Appalachia, Ashland, blind, Cleveland, Ed Haley, Ella Haley, Enslow Baisden, fiddler, fiddlers, fiddling, Harts Creek, Hell Up Coal Hollow, history, Huntington, Jack Haley, Jeff Baisden, John Hartford, John Martin, Kentucky, Las Vegas, Lawrence Haley, Liza Mullins, Logan County, Milt Haley, music, Nevada, Noah Mullins, Ohio, Oklahoma, Peter Mullins, Robert Martin, Sherman Baisden, Sol Bumgarner, Trace Fork, Turley Adams, U.S. South, West Virginia, writing
After visiting with Turley and Joe’s girls, Bum guided Lawrence and I up a nearby hollow to see his uncle Enslow Baisden. Enslow lived in a newly built single story log cabin. He said he’d gone blind recently due to sugar and cataracts. At Enslow’s, we met “Shermie”, who Lawrence indicated was the “funny boy” that chased the Haley women off of Aunt Liza’s porch in 1951.
“A lot of times I wouldn’t have no company if it wasn’t for him,” Enslow said of Shermie, who was epileptic. Shermie wasted little time in pulling out a few cards from the pocket of his overalls and sputtering toward me, even reaching for my fiddle case. I knew right then I was surrounded by “good people”: they had kept Shermie under their care all of these years as a valued member of the family in lieu of institutionalization.
When I mentioned Ed Haley’s name, Enslow said, “I was young but I can remember him all the time a coming. They was some Martins lived on top of a mountain out here — Robert Martin and John — and they fiddled all the time, and he’d go out there and fiddle with them. I don’t know how he walked from up this creek and out on that mountain and him blind, for I can’t find my way through the house.”
Enslow said he didn’t know much about Ed because he left Harts during the early years of the Depression.
“See, I lost all time, about everything nearly. I left here in ’35 and went up to the northern part of the state here and then went out in Las Vegas, Nevada, a while. Then, when I come out, I went in the Army in April of ’41. I stayed in there four and a half years and got married out in Oklahoma and we never did come back but just on visits. And Ed, he died in ’51.”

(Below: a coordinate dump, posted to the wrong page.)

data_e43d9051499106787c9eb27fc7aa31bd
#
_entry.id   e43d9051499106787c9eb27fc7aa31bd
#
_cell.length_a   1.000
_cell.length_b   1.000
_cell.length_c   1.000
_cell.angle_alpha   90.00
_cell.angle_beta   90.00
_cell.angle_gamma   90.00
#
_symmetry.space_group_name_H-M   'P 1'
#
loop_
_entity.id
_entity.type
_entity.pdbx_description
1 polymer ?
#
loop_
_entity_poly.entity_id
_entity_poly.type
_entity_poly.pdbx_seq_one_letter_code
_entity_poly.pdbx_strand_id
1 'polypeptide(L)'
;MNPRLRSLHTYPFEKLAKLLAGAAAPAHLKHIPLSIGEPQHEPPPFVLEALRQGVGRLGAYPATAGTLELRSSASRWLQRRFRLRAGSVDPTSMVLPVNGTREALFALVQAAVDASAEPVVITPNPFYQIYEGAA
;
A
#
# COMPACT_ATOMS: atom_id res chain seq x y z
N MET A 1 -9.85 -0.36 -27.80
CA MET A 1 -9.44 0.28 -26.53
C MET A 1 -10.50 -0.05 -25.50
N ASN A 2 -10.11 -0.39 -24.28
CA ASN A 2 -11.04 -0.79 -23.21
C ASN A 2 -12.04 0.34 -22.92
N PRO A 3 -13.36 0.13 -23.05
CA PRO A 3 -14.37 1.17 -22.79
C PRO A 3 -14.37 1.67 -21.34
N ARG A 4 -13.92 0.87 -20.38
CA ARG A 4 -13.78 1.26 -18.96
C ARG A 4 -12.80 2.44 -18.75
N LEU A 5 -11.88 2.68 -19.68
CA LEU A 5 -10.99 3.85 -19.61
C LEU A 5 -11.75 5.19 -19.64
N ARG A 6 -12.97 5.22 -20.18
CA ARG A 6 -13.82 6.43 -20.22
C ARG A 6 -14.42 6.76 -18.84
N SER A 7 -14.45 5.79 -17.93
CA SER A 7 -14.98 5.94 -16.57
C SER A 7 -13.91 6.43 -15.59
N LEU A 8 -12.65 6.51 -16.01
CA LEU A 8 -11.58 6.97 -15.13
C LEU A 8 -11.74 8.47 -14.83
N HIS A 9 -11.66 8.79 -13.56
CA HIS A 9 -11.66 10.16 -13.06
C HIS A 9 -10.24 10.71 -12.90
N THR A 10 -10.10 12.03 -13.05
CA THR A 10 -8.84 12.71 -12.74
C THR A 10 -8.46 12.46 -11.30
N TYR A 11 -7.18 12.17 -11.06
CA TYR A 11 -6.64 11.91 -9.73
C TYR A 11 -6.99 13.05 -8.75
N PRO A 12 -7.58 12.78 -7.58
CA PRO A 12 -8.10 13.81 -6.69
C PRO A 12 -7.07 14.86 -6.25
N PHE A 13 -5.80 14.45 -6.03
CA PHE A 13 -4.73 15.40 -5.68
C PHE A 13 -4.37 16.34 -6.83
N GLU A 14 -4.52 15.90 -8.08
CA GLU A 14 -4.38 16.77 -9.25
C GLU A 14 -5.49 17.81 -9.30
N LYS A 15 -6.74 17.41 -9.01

Enslow’s recounting of his travels was sort of an interesting revelation since it reminded me that these folks on Harts Creek — like many mountain people — were not as isolated as some may think. Ed Haley himself left the creek and traveled widely with his music just after the turn of the century, while Lawrence and his siblings had lived in Ashland and Cleveland and served overseas in the armed forces. Several of the people I had met on Harts Creek had been to faraway places and lived in big cities but chose at some point to return to the grounds of their ancestors.
I asked Enslow how old he was the first time he saw Haley and he said, “Oh man I was about nine or ten years old. He all the time played that fiddle. He used to come down here to old man Peter Mullins’ and Liza Mullins’. I guess they was real close kin to him. And Ed’s daddy’s name was Milt Haley. I don’t know whether Lawrence knowed that or not.”
Lawrence said, “Yeah, I knew that. But I understood from the way Aunt Liza told me, he came from over the mountain and I think that she was talking about from up around Williamson or over in that area. My dad, he was born right down here below Uncle Peter’s, where Turley’s at now, in the old house.”
Lawrence’s mentioning of “the old house” really got Enslow going. He remembered it well.
“There used to be an old log house there he was born in and they had a chimney outside on that old house down there — just an old rock chimney. Dad all the time talked about it. He said Ed got him one of them little old homemade sleds, you know, and he got him a ladder and put it on top of that house. And he got right up by that chimney and then when he come off’n there on that sled he knocked the rocks off with him.”
What? Why would he have done such a thing?
“I’ve always heard my dad tell it,” Enslow said. “Said that rock just barely did miss him.”
I wasn’t sure what to make of such a story but before I could really ask anything about it Enslow was off on another tale.
“Dad said one time they sent Ed down there to get some milk or butter or something. When Ed got out there on his way back he got in a briar patch. Dad took a notion to have some fun out of Ed. They had an old horse they called Fred. Dad got to stomping and snickering like that old horse and Ed said, ‘Old Fred, don’t you come here, now. Don’t you come here, Fred.’ Dad said he kept stomping and Ed throwed that stuff at him and tore hisself all to pieces in them briars.”